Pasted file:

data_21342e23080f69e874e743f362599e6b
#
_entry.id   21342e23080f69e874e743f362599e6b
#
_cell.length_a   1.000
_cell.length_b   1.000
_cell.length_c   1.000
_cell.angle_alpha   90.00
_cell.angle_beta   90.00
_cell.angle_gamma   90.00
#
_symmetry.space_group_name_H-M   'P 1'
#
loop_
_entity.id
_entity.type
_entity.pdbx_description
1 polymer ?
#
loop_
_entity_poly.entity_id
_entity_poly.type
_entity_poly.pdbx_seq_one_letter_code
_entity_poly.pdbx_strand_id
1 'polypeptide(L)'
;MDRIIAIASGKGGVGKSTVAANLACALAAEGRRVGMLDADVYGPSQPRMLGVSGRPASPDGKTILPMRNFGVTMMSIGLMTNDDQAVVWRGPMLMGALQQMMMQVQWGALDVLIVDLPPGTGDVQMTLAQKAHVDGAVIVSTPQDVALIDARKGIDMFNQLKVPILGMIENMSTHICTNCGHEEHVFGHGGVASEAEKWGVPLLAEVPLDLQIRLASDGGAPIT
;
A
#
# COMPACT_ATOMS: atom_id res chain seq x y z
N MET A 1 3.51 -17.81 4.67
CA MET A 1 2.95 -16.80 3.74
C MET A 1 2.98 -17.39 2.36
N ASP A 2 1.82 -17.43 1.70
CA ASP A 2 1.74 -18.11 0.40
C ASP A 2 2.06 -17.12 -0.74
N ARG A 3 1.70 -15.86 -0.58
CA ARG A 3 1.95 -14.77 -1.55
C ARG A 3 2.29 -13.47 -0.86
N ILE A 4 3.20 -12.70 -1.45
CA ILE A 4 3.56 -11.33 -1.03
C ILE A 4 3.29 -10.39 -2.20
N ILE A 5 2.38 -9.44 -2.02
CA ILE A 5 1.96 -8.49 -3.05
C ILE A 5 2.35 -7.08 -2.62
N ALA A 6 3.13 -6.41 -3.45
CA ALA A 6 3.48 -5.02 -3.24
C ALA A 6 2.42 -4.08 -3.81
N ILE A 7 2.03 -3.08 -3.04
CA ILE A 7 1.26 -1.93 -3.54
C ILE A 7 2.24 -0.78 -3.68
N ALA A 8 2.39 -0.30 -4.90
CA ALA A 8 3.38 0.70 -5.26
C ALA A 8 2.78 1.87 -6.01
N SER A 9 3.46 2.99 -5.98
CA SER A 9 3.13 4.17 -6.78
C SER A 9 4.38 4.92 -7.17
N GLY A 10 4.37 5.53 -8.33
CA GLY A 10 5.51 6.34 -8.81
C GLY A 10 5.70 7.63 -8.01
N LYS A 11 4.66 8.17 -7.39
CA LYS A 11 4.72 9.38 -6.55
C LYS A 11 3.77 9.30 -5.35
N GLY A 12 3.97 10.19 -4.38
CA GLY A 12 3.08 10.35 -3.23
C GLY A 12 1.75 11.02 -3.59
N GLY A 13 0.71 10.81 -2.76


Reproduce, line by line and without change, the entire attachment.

data_21342e23080f69e874e743f362599e6b
#
_entry.id   21342e23080f69e874e743f362599e6b
#
_cell.length_a   1.000
_cell.length_b   1.000
_cell.length_c   1.000
_cell.angle_alpha   90.00
_cell.angle_beta   90.00
_cell.angle_gamma   90.00
#
_symmetry.space_group_name_H-M   'P 1'
#
loop_
_entity.id
_entity.type
_entity.pdbx_description
1 polymer ?
#
loop_
_entity_poly.entity_id
_entity_poly.type
_entity_poly.pdbx_seq_one_letter_code
_entity_poly.pdbx_strand_id
1 'polypeptide(L)'
;MDRIIAIASGKGGVGKSTVAANLACALAAEGRRVGMLDADVYGPSQPRMLGVSGRPASPDGKTILPMRNFGVTMMSIGLMTNDDQAVVWRGPMLMGALQQMMMQVQWGALDVLIVDLPPGTGDVQMTLAQKAHVDGAVIVSTPQDVALIDARKGIDMFNQLKVPILGMIENMSTHICTNCGHEEHVFGHGGVASEAEKWGVPLLAEVPLDLQIRLASDGGAPIT
;
A
#
# COMPACT_ATOMS: atom_id res chain seq x y z
N MET A 1 3.51 -17.81 4.67
CA MET A 1 2.95 -16.80 3.74
C MET A 1 2.98 -17.39 2.36
N ASP A 2 1.82 -17.43 1.70
CA ASP A 2 1.74 -18.11 0.40
C ASP A 2 2.06 -17.12 -0.74
N ARG A 3 1.70 -15.86 -0.58
CA ARG A 3 1.95 -14.77 -1.55
C ARG A 3 2.29 -13.47 -0.86
N ILE A 4 3.20 -12.70 -1.45
CA ILE A 4 3.56 -11.33 -1.03
C ILE A 4 3.29 -10.39 -2.20
N ILE A 5 2.38 -9.44 -2.02
CA ILE A 5 1.96 -8.49 -3.05
C ILE A 5 2.35 -7.08 -2.62
N ALA A 6 3.13 -6.41 -3.45
CA ALA A 6 3.48 -5.02 -3.24
C ALA A 6 2.42 -4.08 -3.81
N ILE A 7 2.03 -3.08 -3.04
CA ILE A 7 1.26 -1.93 -3.54
C ILE A 7 2.24 -0.78 -3.68
N ALA A 8 2.39 -0.30 -4.90
CA ALA A 8 3.38 0.70 -5.26
C ALA A 8 2.78 1.87 -6.01
N SER A 9 3.46 2.99 -5.98
CA SER A 9 3.13 4.17 -6.78
C SER A 9 4.38 4.92 -7.17
N GLY A 10 4.37 5.53 -8.33
CA GLY A 10 5.51 6.34 -8.81
C GLY A 10 5.70 7.63 -8.01
N LYS A 11 4.66 8.17 -7.39
CA LYS A 11 4.72 9.38 -6.55
C LYS A 11 3.77 9.30 -5.35
N GLY A 12 3.97 10.19 -4.38
CA GLY A 12 3.08 10.35 -3.23
C GLY A 12 1.75 11.02 -3.59
N GLY A 13 0.71 10.81 -2.76